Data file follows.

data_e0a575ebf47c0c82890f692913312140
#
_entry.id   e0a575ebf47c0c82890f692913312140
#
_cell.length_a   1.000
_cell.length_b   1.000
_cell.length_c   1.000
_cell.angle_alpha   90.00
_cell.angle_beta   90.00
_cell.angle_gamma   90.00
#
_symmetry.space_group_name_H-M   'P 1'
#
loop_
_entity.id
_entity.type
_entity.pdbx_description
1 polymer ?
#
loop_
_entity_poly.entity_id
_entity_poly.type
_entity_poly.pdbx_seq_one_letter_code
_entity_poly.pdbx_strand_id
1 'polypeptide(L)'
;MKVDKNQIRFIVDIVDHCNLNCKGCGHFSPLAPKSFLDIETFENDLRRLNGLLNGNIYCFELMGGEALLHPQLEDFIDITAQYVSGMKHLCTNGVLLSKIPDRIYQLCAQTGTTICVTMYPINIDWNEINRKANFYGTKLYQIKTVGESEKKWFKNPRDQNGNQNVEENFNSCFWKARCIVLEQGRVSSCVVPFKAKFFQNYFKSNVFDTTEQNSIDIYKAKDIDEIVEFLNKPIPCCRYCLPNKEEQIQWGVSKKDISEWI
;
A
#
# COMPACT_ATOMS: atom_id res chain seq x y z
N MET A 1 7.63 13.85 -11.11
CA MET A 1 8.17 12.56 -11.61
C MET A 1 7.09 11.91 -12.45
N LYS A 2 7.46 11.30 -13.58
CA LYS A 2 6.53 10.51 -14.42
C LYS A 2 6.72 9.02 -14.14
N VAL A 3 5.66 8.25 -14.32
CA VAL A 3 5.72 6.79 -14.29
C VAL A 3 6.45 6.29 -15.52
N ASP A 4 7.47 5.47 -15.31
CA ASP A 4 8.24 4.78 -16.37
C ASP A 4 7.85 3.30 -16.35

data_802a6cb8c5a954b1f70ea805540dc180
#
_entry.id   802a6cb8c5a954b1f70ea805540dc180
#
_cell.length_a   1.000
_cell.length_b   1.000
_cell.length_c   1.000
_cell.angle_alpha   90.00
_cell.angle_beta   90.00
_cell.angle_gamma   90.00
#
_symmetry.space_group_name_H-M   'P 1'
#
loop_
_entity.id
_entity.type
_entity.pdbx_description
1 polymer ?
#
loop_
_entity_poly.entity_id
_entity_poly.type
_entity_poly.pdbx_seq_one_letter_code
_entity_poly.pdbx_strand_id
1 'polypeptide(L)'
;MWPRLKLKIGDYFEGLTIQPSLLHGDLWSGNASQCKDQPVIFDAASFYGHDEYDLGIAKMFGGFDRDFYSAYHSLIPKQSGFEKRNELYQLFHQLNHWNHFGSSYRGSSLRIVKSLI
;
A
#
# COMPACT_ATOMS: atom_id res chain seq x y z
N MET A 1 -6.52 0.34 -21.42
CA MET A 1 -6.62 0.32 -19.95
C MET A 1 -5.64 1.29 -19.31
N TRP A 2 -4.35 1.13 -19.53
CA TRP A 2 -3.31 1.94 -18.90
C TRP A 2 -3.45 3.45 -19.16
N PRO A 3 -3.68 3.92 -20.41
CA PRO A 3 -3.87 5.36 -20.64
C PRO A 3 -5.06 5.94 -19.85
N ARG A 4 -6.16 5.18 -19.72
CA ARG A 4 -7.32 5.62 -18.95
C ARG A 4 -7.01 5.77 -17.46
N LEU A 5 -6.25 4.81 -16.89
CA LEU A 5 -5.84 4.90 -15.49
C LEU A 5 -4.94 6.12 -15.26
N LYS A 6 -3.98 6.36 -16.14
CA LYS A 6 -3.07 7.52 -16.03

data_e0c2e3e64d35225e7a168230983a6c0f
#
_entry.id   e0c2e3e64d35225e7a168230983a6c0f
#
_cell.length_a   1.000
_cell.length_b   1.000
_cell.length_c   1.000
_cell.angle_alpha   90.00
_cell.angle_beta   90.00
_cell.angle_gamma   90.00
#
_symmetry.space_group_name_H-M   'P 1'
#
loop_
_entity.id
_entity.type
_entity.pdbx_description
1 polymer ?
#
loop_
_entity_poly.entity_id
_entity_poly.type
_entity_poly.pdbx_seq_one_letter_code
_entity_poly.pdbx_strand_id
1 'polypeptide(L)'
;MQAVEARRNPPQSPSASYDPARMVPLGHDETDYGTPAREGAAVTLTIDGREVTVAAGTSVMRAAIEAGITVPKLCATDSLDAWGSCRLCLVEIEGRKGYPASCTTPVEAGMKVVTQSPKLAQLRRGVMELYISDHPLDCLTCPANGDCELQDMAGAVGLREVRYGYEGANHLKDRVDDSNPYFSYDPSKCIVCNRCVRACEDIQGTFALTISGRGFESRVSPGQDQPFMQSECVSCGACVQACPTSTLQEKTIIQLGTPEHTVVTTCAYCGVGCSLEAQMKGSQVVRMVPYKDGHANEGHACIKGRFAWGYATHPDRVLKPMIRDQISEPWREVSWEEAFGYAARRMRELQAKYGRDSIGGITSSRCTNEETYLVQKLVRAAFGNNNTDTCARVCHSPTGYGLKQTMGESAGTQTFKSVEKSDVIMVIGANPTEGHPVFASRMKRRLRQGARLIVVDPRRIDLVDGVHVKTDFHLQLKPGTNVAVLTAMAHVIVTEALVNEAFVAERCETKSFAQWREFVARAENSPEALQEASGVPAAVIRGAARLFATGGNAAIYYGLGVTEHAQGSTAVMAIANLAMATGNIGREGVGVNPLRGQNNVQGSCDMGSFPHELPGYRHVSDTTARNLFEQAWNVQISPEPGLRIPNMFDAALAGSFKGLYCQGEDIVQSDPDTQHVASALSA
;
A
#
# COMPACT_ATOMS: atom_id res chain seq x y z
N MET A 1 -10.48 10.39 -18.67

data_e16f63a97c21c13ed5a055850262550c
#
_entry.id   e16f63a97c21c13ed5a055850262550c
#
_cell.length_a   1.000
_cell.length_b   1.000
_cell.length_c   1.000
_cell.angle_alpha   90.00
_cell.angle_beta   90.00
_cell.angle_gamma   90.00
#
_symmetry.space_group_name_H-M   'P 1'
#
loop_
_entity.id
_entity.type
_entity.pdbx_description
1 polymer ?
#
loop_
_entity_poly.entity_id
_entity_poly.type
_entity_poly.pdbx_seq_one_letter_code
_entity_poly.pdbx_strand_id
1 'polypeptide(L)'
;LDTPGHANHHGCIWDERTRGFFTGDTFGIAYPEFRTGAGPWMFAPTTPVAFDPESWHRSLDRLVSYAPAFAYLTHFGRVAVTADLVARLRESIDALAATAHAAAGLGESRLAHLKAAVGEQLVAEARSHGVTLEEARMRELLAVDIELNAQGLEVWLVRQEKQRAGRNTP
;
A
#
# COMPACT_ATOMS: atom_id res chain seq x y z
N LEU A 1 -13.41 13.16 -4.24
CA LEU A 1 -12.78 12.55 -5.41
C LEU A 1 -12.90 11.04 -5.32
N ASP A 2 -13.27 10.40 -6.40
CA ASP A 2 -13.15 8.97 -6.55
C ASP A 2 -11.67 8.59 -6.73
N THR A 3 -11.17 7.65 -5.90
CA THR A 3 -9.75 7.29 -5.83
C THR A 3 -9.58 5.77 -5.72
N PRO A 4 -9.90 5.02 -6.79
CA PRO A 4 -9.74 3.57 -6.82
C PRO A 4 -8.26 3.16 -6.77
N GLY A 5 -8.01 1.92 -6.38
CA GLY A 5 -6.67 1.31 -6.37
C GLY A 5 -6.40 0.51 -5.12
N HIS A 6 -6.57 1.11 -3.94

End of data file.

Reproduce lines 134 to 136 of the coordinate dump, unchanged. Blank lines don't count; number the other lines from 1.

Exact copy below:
loop_
_entity.id
_entity.type